South West Wales

Pembroke Dock WWII mine tragedy memories plea

The Defensible Barracks overlooking Pembroke Dock
Image caption A plaque with the names of the 19 servicemen killed in the explosion will be unveiled in April at the Defensible Barracks overlooking Pembroke Dock.

A plea is being made to residents who lived through World War Two and remember a land mine accident that killed 19 people in Pembroke Dock.

There are plans to commemorate the 70th anniversary of the tragedy in April.

Eighteen men were killed instantly and another died the following day after a training course went wrong.

The town's museum trust wants to speak to people who remember the incident as it was not widely reported due to wartime censorship.

It happened on the morning of 28 April, 1942 at the Defensible Barracks overlooking Pembroke Dock.

Two explosions

Martin Cavaney of the Pembroke Dock Museum Trust said a group of soldiers with the Pioneer Corps were undergoing instruction in the disposal of land mines at the old fort.

"No one knows what actually happened but we believe there were two explosions," he said.

"Eighteen men were killed instantly and another died the following day.

"There was very little reported at the time because there was a wartime censor."

The trust is to unveil a plaque at the barracks.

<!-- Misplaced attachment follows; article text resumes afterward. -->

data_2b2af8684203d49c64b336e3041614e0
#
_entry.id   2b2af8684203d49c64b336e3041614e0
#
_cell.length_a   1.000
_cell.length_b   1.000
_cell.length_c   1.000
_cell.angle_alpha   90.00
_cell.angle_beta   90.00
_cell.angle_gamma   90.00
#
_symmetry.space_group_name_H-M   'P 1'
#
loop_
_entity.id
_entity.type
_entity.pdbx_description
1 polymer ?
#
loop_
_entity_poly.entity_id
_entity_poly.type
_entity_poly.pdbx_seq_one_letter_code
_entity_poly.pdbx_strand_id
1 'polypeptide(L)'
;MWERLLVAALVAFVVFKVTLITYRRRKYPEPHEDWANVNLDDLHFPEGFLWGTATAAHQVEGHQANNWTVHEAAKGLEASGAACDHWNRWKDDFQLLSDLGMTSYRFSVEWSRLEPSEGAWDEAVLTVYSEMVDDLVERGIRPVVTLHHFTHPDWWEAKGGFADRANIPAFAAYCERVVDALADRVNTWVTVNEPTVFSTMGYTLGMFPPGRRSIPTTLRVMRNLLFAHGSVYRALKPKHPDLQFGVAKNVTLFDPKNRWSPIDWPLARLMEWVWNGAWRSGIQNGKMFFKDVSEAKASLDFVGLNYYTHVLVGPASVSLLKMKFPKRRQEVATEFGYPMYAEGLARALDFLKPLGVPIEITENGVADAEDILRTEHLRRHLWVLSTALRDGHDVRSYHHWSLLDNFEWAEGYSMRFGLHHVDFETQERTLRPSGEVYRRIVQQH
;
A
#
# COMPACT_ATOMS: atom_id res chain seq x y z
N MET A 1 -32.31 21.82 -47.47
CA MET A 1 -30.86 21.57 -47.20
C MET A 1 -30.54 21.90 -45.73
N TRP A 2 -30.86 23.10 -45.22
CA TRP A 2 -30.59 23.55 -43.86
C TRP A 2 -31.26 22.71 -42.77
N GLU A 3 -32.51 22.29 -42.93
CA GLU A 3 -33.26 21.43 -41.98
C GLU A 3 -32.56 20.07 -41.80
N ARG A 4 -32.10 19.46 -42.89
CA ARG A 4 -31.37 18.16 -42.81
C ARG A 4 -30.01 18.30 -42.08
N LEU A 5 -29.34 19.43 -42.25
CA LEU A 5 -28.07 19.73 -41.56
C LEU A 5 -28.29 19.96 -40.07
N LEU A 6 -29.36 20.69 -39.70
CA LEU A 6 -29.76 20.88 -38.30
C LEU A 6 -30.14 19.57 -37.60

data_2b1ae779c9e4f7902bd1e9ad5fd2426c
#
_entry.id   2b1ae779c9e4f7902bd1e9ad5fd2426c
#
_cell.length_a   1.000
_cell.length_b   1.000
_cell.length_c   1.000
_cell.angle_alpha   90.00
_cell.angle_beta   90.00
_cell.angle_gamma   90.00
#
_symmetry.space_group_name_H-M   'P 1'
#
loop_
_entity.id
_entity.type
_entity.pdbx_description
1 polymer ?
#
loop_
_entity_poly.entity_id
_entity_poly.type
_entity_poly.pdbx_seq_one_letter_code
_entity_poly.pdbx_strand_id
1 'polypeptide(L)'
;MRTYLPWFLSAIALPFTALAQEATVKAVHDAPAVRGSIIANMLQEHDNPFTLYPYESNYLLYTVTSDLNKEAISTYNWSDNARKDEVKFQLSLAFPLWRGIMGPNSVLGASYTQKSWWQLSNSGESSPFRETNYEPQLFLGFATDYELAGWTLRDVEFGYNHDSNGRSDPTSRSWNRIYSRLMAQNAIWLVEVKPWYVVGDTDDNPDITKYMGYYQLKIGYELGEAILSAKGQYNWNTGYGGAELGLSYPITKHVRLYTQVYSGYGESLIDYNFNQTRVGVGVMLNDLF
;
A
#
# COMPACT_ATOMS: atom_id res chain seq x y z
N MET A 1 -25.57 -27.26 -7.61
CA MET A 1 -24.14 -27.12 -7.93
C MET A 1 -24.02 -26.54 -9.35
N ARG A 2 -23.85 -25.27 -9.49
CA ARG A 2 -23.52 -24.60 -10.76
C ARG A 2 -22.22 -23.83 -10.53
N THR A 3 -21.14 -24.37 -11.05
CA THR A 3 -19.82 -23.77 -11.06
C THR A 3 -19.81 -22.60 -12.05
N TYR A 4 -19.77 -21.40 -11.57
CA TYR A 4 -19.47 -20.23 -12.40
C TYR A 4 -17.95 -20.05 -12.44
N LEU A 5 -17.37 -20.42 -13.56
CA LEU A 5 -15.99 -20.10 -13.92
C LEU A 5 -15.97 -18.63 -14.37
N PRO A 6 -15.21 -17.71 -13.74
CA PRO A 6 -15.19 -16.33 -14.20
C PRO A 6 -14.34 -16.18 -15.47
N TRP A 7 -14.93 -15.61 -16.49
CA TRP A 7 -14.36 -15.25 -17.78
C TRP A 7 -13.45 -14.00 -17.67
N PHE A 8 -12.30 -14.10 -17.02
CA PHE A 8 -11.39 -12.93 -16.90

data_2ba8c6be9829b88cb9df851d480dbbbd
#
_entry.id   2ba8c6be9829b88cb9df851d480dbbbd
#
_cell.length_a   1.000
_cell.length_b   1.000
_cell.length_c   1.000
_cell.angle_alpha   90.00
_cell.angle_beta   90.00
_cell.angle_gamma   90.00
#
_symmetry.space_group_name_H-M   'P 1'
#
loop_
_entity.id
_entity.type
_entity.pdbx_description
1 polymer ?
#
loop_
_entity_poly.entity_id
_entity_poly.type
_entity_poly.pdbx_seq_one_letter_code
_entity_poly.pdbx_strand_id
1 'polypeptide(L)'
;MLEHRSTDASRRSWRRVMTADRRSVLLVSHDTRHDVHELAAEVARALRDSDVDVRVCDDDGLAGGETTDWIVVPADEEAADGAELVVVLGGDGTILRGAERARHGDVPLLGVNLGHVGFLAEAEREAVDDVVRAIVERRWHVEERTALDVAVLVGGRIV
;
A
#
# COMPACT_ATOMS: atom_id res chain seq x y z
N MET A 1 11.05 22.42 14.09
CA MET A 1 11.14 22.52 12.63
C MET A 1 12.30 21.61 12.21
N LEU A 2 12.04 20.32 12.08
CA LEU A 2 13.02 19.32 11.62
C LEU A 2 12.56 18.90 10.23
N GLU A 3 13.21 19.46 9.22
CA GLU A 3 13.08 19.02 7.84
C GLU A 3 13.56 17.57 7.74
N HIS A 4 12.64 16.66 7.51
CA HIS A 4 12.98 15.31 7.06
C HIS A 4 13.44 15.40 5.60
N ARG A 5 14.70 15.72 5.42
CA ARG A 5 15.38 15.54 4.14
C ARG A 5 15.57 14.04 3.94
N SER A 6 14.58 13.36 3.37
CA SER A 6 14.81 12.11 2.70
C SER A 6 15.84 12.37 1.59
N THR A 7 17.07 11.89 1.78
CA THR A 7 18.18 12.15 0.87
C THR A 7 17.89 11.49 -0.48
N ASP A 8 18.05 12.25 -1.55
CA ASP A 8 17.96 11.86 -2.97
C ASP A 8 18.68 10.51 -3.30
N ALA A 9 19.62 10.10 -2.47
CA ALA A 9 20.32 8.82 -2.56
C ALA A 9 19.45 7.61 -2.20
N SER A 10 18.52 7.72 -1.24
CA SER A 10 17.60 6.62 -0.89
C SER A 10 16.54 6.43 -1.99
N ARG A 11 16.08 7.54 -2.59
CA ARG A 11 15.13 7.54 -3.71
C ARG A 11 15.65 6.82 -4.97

"Despite Pembroke Dock being very heavily bombed during World War Two it was the single largest loss of life in the town," said Mr Cavaney.

"We just felt it should be marked so we are going to unveil a plaque with the names of all the servicemen on it."

Eighteen of the men are buried at the Llanion Military Cemetery in the town.

Some of the relatives of those killed will attend the ceremony but Mr Cavaney said the trust wanted to speak to anyone who remembered the tragedy or had relatives who did.

German Jews

"There were six Naafi [Navy, Army and Air Force Institutes] girls who, coming into work, one of them was injured, and there was a good chance at least one of them was local," he added.

"What we are looking for is local memories because it was not very well reported and we are missing that tantalising link."

The only man to lose his life from Wales was John Brenig Jones from Nantgarw near Cardiff.

Others were from Scotland and England.

"Perhaps most tragically three of the men were German Jews who had escaped from the Nazis prior to the war and had volunteered," said Mr Cavaney.

Anyone who can help is asked to contact the museum trust.

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